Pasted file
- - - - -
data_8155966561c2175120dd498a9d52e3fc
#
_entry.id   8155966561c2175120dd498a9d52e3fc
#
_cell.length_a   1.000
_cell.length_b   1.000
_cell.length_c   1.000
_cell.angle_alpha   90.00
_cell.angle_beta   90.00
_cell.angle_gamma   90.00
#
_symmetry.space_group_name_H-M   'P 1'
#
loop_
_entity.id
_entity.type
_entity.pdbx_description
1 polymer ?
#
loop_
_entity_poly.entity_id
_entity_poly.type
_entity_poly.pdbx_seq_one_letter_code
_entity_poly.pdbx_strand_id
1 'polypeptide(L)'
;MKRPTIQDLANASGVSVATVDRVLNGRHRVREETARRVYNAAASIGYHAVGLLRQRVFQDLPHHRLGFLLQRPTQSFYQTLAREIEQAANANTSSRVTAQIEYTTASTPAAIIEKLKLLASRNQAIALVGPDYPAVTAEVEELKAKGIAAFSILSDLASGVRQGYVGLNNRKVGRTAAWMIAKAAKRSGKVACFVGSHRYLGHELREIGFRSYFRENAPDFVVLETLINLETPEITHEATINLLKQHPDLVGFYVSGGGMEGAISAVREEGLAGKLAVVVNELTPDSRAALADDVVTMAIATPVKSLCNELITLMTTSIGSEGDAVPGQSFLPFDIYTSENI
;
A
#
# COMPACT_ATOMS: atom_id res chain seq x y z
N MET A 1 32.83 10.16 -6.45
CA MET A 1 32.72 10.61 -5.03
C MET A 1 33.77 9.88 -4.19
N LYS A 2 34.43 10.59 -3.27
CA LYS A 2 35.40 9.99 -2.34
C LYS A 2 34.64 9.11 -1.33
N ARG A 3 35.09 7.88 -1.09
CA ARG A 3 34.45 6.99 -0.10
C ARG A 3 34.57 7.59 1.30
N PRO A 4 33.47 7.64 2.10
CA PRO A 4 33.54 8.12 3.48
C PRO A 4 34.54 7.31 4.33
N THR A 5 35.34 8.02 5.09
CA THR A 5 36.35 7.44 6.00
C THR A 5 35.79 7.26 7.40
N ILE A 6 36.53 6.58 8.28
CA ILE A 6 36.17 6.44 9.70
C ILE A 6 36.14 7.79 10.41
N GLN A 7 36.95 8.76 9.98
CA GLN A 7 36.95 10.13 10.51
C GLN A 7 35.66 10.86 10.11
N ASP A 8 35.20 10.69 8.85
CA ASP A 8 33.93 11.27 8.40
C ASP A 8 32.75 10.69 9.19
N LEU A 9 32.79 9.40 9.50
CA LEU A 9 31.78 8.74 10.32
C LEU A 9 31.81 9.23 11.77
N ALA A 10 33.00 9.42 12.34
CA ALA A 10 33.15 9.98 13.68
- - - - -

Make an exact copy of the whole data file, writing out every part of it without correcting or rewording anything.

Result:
data_8155966561c2175120dd498a9d52e3fc
#
_entry.id   8155966561c2175120dd498a9d52e3fc
#
_cell.length_a   1.000
_cell.length_b   1.000
_cell.length_c   1.000
_cell.angle_alpha   90.00
_cell.angle_beta   90.00
_cell.angle_gamma   90.00
#
_symmetry.space_group_name_H-M   'P 1'
#
loop_
_entity.id
_entity.type
_entity.pdbx_description
1 polymer ?
#
loop_
_entity_poly.entity_id
_entity_poly.type
_entity_poly.pdbx_seq_one_letter_code
_entity_poly.pdbx_strand_id
1 'polypeptide(L)'
;MKRPTIQDLANASGVSVATVDRVLNGRHRVREETARRVYNAAASIGYHAVGLLRQRVFQDLPHHRLGFLLQRPTQSFYQTLAREIEQAANANTSSRVTAQIEYTTASTPAAIIEKLKLLASRNQAIALVGPDYPAVTAEVEELKAKGIAAFSILSDLASGVRQGYVGLNNRKVGRTAAWMIAKAAKRSGKVACFVGSHRYLGHELREIGFRSYFRENAPDFVVLETLINLETPEITHEATINLLKQHPDLVGFYVSGGGMEGAISAVREEGLAGKLAVVVNELTPDSRAALADDVVTMAIATPVKSLCNELITLMTTSIGSEGDAVPGQSFLPFDIYTSENI
;
A
#
# COMPACT_ATOMS: atom_id res chain seq x y z
N MET A 1 32.83 10.16 -6.45
CA MET A 1 32.72 10.61 -5.03
C MET A 1 33.77 9.88 -4.19
N LYS A 2 34.43 10.59 -3.27
CA LYS A 2 35.40 9.99 -2.34
C LYS A 2 34.64 9.11 -1.33
N ARG A 3 35.09 7.88 -1.09
CA ARG A 3 34.45 6.99 -0.10
C ARG A 3 34.57 7.59 1.30
N PRO A 4 33.47 7.64 2.10
CA PRO A 4 33.54 8.12 3.48
C PRO A 4 34.54 7.31 4.33
N THR A 5 35.34 8.02 5.09
CA THR A 5 36.35 7.44 6.00
C THR A 5 35.79 7.26 7.40
N ILE A 6 36.53 6.58 8.28
CA ILE A 6 36.17 6.44 9.70
C ILE A 6 36.14 7.79 10.41
N GLN A 7 36.95 8.76 9.98
CA GLN A 7 36.95 10.13 10.51
C GLN A 7 35.66 10.86 10.11
N ASP A 8 35.20 10.69 8.85
CA ASP A 8 33.93 11.27 8.40
C ASP A 8 32.75 10.69 9.19
N LEU A 9 32.79 9.40 9.50
CA LEU A 9 31.78 8.74 10.32
C LEU A 9 31.81 9.23 11.77
N ALA A 10 33.00 9.42 12.34
CA ALA A 10 33.15 9.98 13.68